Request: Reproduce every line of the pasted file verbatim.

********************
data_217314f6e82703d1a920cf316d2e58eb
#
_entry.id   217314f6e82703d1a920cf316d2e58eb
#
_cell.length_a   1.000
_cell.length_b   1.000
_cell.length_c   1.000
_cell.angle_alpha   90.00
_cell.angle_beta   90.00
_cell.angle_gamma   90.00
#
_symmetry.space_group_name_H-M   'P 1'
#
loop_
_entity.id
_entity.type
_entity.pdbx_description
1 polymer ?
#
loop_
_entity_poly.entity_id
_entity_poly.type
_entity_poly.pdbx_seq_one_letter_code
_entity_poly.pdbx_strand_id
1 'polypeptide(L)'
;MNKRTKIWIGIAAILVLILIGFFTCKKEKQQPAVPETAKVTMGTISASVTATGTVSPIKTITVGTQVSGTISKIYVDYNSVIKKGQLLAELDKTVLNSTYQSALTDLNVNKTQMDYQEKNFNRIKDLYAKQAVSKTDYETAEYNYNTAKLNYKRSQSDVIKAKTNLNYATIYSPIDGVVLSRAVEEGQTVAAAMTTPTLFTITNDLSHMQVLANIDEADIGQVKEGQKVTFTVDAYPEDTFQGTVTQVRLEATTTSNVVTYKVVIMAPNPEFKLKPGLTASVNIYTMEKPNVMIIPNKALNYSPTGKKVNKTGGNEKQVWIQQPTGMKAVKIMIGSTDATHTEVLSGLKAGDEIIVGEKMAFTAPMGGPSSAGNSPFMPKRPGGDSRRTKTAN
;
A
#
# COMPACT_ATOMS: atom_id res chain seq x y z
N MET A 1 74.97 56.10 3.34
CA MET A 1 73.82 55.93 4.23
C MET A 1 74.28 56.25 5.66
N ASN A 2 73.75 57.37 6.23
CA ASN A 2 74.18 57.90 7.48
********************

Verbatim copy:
data_217314f6e82703d1a920cf316d2e58eb
#
_entry.id   217314f6e82703d1a920cf316d2e58eb
#
_cell.length_a   1.000
_cell.length_b   1.000
_cell.length_c   1.000
_cell.angle_alpha   90.00
_cell.angle_beta   90.00
_cell.angle_gamma   90.00
#
_symmetry.space_group_name_H-M   'P 1'
#
loop_
_entity.id
_entity.type
_entity.pdbx_description
1 polymer ?
#
loop_
_entity_poly.entity_id
_entity_poly.type
_entity_poly.pdbx_seq_one_letter_code
_entity_poly.pdbx_strand_id
1 'polypeptide(L)'
;MNKRTKIWIGIAAILVLILIGFFTCKKEKQQPAVPETAKVTMGTISASVTATGTVSPIKTITVGTQVSGTISKIYVDYNSVIKKGQLLAELDKTVLNSTYQSALTDLNVNKTQMDYQEKNFNRIKDLYAKQAVSKTDYETAEYNYNTAKLNYKRSQSDVIKAKTNLNYATIYSPIDGVVLSRAVEEGQTVAAAMTTPTLFTITNDLSHMQVLANIDEADIGQVKEGQKVTFTVDAYPEDTFQGTVTQVRLEATTTSNVVTYKVVIMAPNPEFKLKPGLTASVNIYTMEKPNVMIIPNKALNYSPTGKKVNKTGGNEKQVWIQQPTGMKAVKIMIGSTDATHTEVLSGLKAGDEIIVGEKMAFTAPMGGPSSAGNSPFMPKRPGGDSRRTKTAN
;
A
#
# COMPACT_ATOMS: atom_id res chain seq x y z
N MET A 1 74.97 56.10 3.34
CA MET A 1 73.82 55.93 4.23
C MET A 1 74.28 56.25 5.66
N ASN A 2 73.75 57.37 6.23
CA ASN A 2 74.18 57.90 7.48